Finding the right therapist is hard. Finding a therapist you can afford and who really helps is even harder. Even if there's a light at the end of the tunnel with COVID-19, we all could use a boost to our mental health — and the more it saves us, the better. You get what you pay for, of course, but some researchers have found that even free self-help can measurably improve our psychological state.
Psychologists at Yale University have just released a study with a pretty unique premise. The researchers compared outcomes between online students taking two different courses, one a general survey about psychology, structured like a regular academic class, and the other a blockbuster Coursera MOOC called The Science of Well-Being. The latter expects that students "do exercises known to improve psychological health, such as improving sleep patterns, developing exercise routines, and practicing meditation." The former only requires normal, college-level homework.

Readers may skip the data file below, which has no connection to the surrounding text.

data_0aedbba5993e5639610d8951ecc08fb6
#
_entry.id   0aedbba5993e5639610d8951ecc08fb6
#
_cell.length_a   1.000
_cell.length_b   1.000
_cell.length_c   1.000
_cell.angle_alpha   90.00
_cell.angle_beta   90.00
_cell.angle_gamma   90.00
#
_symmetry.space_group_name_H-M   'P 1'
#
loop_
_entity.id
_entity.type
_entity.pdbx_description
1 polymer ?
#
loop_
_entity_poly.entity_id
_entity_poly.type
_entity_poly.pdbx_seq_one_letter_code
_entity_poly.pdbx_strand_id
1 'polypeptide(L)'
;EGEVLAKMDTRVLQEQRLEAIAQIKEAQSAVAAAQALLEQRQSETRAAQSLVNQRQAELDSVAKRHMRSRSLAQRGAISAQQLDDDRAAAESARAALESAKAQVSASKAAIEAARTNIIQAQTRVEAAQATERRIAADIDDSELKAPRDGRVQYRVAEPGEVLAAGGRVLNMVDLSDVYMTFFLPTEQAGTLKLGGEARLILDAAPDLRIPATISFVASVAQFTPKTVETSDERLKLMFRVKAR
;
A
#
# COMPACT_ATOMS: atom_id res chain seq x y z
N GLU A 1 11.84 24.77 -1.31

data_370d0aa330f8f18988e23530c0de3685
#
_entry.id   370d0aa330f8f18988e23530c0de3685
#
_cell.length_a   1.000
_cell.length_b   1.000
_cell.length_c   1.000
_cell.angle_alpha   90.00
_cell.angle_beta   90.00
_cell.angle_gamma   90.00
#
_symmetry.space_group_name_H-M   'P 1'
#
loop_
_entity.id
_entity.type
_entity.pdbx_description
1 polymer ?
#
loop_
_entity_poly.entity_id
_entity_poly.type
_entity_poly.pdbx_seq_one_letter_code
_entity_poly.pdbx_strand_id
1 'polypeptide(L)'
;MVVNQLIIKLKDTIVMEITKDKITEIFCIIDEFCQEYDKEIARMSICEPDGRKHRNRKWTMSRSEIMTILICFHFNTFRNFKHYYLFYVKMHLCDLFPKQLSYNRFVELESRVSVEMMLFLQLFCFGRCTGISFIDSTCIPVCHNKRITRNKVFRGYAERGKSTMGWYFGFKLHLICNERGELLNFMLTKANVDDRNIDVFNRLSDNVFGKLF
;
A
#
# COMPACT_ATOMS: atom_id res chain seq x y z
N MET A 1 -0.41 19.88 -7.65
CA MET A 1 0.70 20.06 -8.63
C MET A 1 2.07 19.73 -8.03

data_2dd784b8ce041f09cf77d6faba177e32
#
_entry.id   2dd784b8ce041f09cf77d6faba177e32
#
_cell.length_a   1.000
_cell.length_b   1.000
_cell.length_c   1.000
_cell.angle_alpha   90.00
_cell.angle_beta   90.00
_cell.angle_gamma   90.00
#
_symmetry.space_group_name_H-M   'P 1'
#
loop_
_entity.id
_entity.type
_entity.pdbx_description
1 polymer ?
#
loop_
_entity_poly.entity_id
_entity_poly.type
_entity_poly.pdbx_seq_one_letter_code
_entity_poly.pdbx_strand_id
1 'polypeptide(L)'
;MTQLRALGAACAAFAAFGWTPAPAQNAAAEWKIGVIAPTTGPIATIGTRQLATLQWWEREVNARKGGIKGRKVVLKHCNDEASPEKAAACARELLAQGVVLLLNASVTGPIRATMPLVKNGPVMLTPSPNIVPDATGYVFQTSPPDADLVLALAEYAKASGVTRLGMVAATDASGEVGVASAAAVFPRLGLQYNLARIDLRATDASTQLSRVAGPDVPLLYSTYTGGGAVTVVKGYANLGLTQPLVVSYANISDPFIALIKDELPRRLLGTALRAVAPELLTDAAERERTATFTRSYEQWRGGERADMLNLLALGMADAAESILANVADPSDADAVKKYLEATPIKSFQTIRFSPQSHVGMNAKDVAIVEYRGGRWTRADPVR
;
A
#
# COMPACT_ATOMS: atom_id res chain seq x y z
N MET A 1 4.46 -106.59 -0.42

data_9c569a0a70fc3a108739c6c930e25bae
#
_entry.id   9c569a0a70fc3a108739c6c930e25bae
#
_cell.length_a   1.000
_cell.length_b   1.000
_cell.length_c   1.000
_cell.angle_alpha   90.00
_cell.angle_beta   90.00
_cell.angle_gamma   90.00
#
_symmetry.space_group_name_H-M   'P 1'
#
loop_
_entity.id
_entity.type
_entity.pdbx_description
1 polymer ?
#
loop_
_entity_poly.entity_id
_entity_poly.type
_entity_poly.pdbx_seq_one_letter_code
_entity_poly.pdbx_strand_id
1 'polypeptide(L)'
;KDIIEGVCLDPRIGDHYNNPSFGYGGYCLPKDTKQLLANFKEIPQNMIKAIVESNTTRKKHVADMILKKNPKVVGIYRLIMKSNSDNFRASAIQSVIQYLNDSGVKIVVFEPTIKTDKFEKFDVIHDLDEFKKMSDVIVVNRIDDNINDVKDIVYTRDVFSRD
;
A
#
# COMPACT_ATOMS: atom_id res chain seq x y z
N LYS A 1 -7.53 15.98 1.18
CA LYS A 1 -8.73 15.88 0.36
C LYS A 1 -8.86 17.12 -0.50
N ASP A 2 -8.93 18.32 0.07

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Both groups reported significant improvements in their mental health. However, the Science of Well-Being students reported much greater benefits, thanks in large part to the participatory nature of the course. "Knowledge is great, but it isn't enough," said lead author David Yaden. "You also have to do the work."
We live in an era where even mental health is a booming business for app developers, without much consideration for how it helps patients and practitioners. Yaden and his team emphasize that their results don't mean doing self-work through a free online course can replace professional therapy and medication — but if you're looking for some supplementary help, look for classes that go beyond lectures and ask you to work on yourself too.